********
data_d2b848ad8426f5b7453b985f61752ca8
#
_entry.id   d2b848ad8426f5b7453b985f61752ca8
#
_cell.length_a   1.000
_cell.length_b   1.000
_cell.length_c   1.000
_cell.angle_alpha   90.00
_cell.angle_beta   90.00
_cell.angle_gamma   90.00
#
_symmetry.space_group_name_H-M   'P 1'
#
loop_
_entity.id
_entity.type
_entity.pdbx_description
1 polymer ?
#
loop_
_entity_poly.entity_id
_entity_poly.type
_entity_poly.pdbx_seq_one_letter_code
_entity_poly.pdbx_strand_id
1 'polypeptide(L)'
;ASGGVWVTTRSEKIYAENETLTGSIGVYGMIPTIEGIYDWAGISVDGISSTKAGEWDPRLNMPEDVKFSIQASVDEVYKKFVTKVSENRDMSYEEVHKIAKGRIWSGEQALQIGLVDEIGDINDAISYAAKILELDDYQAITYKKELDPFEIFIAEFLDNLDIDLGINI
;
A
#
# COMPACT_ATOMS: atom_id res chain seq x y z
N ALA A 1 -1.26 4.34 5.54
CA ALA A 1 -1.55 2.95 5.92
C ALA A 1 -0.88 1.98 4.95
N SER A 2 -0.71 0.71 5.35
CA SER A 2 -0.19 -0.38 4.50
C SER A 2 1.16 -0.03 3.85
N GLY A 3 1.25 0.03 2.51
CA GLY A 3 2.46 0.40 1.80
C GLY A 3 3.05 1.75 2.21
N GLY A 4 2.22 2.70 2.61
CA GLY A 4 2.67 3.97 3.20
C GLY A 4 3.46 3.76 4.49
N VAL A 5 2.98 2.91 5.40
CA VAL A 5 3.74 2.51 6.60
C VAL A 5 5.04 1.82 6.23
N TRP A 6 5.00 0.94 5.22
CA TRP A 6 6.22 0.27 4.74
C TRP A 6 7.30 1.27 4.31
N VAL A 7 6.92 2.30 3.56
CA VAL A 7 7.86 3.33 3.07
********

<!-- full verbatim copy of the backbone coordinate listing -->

data_d2b848ad8426f5b7453b985f61752ca8
#
_entry.id   d2b848ad8426f5b7453b985f61752ca8
#
_cell.length_a   1.000
_cell.length_b   1.000
_cell.length_c   1.000
_cell.angle_alpha   90.00
_cell.angle_beta   90.00
_cell.angle_gamma   90.00
#
_symmetry.space_group_name_H-M   'P 1'
#
loop_
_entity.id
_entity.type
_entity.pdbx_description
1 polymer ?
#
loop_
_entity_poly.entity_id
_entity_poly.type
_entity_poly.pdbx_seq_one_letter_code
_entity_poly.pdbx_strand_id
1 'polypeptide(L)'
;ASGGVWVTTRSEKIYAENETLTGSIGVYGMIPTIEGIYDWAGISVDGISSTKAGEWDPRLNMPEDVKFSIQASVDEVYKKFVTKVSENRDMSYEEVHKIAKGRIWSGEQALQIGLVDEIGDINDAISYAAKILELDDYQAITYKKELDPFEIFIAEFLDNLDIDLGINI
;
A
#
# COMPACT_ATOMS: atom_id res chain seq x y z
N ALA A 1 -1.26 4.34 5.54
CA ALA A 1 -1.55 2.95 5.92
C ALA A 1 -0.88 1.98 4.95
N SER A 2 -0.71 0.71 5.35
CA SER A 2 -0.19 -0.38 4.50
C SER A 2 1.16 -0.03 3.85
N GLY A 3 1.25 0.03 2.51
CA GLY A 3 2.46 0.40 1.80
C GLY A 3 3.05 1.75 2.21
N GLY A 4 2.22 2.70 2.61
CA GLY A 4 2.67 3.97 3.20
C GLY A 4 3.46 3.76 4.49
N VAL A 5 2.98 2.91 5.40
CA VAL A 5 3.74 2.51 6.60
C VAL A 5 5.04 1.82 6.23
N TRP A 6 5.00 0.94 5.22
CA TRP A 6 6.22 0.27 4.74
C TRP A 6 7.30 1.27 4.31
N VAL A 7 6.92 2.30 3.56
CA VAL A 7 7.86 3.33 3.07